Huey Lewis & the News was a hit-making machine in the ’80s and early ’90s, with a string of slick pop-rock-soul hits like “I Want a New Drug,” “The Heart of Rock ’n’ Roll,” “The Power of Love,” and “Hip to Be Square.” A new album, a tribute to Stax Records, is slated for this fall. The band performs at the Silver Legacy, 407 N.Virginia St., on Saturday, Aug. 14.
Tell me about the current tour. How’s it going?
Good. We’re doing some new stuff. We’ve been working on a new record, so we’re doing some of the new stuff. We play as good as we ever have. I don’t know why at this ripe old age …
So you’re doing a new album?
We are. It’s a rhythm and blues tribute record. We did kind of a tribute to Stax Records in Memphis, Tennessee. Our first engineer, who engineered Picture This and Sports with us is originally a Memphis guy. He was a Stax engineer years ago, and he went back there. So we had the idea of doing a tribute thing, so we got a nice selection of tunes—not the obvious ones, many of which I think people won’t recognize …
So not, like, “Knock on Wood” …
Then we went down to Ardent Studios in Memphis—historic Ardent Studios—and cut the thing pretty much live in three weeks.
When do you plan to put it out?
This fall. Probably November.
Do you have a title yet?
Not quite. Almost.
And it’s all Stax stuff?
It’s 90 percent Stax. There’s a Joe Tex tune on there that technically isn’t a Stax tune. There’s a [Wilson] Pickett thing that was an Atlantic record, but it’s kind of Stax.
We did one Otis Redding tune. We did “Just Another Day,” which is not an obvious one, and we did a couple Johnnie Taylor things, a couple of William Bell songs.
“I Forgot to Be Your Lover”?
Nope … Solomon Burke, a couple of those. A Rufus Thomas tune. … We cut it pretty much live. We had a four piece horn section, and they gave us studio B for the horns, and A for the band, so we cut nine or 10 pieces live.
I think the most recent new thing I’ve heard from you was the theme song for Pineapple Express.
It’s a really fun movie …
Yeah, it was a fun movie.
… and the song fit the vibe of the movie really well.
Yeah, that’s what they wanted. They didn’t want a reggae pot song, they wanted an up tempo thing to take ’em out of there, so … They were nice guys, Seth [Rogen] and Judd Apatow. They’re good guys.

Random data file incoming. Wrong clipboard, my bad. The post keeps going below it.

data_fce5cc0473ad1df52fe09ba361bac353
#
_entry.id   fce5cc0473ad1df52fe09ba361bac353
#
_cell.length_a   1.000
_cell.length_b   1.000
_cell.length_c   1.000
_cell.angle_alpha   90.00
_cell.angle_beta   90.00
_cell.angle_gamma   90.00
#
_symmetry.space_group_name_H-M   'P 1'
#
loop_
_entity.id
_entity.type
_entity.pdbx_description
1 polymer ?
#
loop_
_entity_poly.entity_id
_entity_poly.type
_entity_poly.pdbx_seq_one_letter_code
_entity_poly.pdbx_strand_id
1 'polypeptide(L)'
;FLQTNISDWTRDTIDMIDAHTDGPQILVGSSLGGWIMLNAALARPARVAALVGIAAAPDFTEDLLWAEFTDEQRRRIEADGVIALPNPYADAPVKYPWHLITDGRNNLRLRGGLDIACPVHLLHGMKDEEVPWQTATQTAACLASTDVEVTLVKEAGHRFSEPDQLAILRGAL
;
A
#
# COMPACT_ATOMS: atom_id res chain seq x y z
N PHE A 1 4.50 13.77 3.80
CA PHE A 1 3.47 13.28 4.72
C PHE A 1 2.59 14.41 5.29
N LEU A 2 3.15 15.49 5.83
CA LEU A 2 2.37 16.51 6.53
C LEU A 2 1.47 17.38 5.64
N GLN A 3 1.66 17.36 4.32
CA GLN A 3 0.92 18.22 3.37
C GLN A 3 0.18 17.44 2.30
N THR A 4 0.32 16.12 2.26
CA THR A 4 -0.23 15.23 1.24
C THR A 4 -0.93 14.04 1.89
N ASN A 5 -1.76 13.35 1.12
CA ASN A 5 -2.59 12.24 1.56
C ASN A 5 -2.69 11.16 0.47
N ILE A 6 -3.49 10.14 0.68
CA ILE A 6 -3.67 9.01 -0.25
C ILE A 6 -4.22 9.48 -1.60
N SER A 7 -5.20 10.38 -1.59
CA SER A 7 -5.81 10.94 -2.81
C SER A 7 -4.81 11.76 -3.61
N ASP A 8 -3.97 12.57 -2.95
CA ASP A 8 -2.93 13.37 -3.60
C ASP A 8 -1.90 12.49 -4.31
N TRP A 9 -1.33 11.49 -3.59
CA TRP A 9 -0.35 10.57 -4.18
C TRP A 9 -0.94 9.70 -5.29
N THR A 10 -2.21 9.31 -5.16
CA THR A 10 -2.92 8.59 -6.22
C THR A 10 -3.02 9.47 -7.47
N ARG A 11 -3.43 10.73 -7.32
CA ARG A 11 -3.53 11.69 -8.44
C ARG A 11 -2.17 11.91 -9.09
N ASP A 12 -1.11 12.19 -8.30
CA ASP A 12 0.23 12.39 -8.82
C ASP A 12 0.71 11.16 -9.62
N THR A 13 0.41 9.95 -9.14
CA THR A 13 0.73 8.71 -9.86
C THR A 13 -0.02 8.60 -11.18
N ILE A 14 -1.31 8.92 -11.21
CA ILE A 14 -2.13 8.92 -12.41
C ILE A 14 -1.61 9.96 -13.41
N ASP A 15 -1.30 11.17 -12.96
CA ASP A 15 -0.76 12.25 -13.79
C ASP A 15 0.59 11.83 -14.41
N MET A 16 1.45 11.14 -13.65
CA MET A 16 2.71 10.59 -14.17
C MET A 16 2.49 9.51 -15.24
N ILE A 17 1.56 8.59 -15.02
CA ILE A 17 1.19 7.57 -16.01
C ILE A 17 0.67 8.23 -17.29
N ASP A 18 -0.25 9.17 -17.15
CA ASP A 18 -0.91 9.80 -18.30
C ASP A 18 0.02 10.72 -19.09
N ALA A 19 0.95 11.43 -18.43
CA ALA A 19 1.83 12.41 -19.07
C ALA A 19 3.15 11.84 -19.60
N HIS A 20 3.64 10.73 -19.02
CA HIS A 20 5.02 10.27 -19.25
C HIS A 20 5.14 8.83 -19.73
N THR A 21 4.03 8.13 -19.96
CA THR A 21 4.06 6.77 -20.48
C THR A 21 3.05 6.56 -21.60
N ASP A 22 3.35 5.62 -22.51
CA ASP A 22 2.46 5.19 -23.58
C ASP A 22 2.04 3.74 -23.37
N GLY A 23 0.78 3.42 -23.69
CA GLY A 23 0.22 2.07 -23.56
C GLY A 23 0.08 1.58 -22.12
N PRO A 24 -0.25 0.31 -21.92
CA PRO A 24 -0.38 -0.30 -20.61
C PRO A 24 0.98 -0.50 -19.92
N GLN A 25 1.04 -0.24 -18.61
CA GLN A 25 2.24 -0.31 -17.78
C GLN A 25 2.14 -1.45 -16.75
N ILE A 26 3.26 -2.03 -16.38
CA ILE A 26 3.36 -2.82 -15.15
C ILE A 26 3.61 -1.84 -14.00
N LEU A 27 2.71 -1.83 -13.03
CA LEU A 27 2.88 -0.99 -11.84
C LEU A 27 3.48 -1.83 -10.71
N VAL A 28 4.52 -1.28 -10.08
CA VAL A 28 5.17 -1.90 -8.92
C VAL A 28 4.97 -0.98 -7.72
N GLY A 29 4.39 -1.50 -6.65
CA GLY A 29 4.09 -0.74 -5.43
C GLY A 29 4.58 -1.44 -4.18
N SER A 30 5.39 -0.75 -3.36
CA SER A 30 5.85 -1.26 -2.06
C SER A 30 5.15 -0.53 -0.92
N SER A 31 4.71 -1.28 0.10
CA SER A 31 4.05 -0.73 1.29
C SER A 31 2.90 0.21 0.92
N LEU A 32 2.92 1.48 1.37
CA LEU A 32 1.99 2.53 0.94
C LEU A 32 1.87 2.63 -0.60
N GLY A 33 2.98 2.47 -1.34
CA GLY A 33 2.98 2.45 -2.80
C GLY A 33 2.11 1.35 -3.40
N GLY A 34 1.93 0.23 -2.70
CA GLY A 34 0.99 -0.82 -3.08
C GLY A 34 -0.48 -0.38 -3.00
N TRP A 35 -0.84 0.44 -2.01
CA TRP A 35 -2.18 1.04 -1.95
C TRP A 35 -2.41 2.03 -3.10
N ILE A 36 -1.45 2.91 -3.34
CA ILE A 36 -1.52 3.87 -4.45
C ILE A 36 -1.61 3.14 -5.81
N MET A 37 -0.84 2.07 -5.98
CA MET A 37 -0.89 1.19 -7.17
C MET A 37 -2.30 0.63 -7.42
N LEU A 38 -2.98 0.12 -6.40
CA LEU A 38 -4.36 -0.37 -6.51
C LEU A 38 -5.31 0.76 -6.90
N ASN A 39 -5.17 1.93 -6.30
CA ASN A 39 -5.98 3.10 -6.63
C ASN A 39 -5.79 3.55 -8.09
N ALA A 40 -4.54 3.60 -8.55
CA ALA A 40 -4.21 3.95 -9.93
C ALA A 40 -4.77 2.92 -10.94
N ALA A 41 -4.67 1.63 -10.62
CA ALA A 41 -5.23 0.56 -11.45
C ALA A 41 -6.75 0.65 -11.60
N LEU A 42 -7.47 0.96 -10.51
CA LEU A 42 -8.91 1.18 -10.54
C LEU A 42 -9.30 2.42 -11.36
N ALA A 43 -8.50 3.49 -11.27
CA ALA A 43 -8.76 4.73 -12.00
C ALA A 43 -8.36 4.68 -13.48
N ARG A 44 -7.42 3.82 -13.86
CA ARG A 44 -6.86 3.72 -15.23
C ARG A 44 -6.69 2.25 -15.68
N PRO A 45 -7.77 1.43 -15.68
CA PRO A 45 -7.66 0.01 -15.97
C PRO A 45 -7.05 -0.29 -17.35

You’ve done some acting in the past. I really like you in Short Cuts.
Thanks. That was a crash course in acting. The best part about Short Cuts is that I got to ride to the location, from L.A. to Bakersfield … I just remembered—I’m in San Diego tonight and [director Robert] Altman’s wife is coming to the show tonight—good thing you just reminded me of that. Anyway, [Altman] drove me to the location, out to Bakersfield … so that was a nice three-hour trip, and we talked the whole time, and he gave me his whole acting philosophy, which was fabulous.
Straight from the source of Robert Altman.
How good is that?
Pretty great. Your big scene in that movie is when you find a dead body while taking a pee. Were you actually taking a pee?
Some guys will do anything for show business.
[Laughs.] I’ll do anything for attention. I’m in show business. I’ll do anything for attention or money, and usually in that order.
Another movie I’m curious about—there’s that scene in American Psycho when he kills a guy while describing your discography. What’s your reaction to that scene?
I’ve never seen the scene. I had to boycott the movie. … They wanted to use a song. The book came out, and [the scene] was in the book, and we read about it, and clearly [author Bret] Easton Ellis was a fan. He was very astute actually—and in the Phil Collins one and the Tina Turner as well—which was kind of fun. So then they asked us if we’ll give them a song for the film, and they told us it was going to be gruesome, but it had Willem Dafoe, and it’s an artistic thing, so, “Sure, of course, no problem.”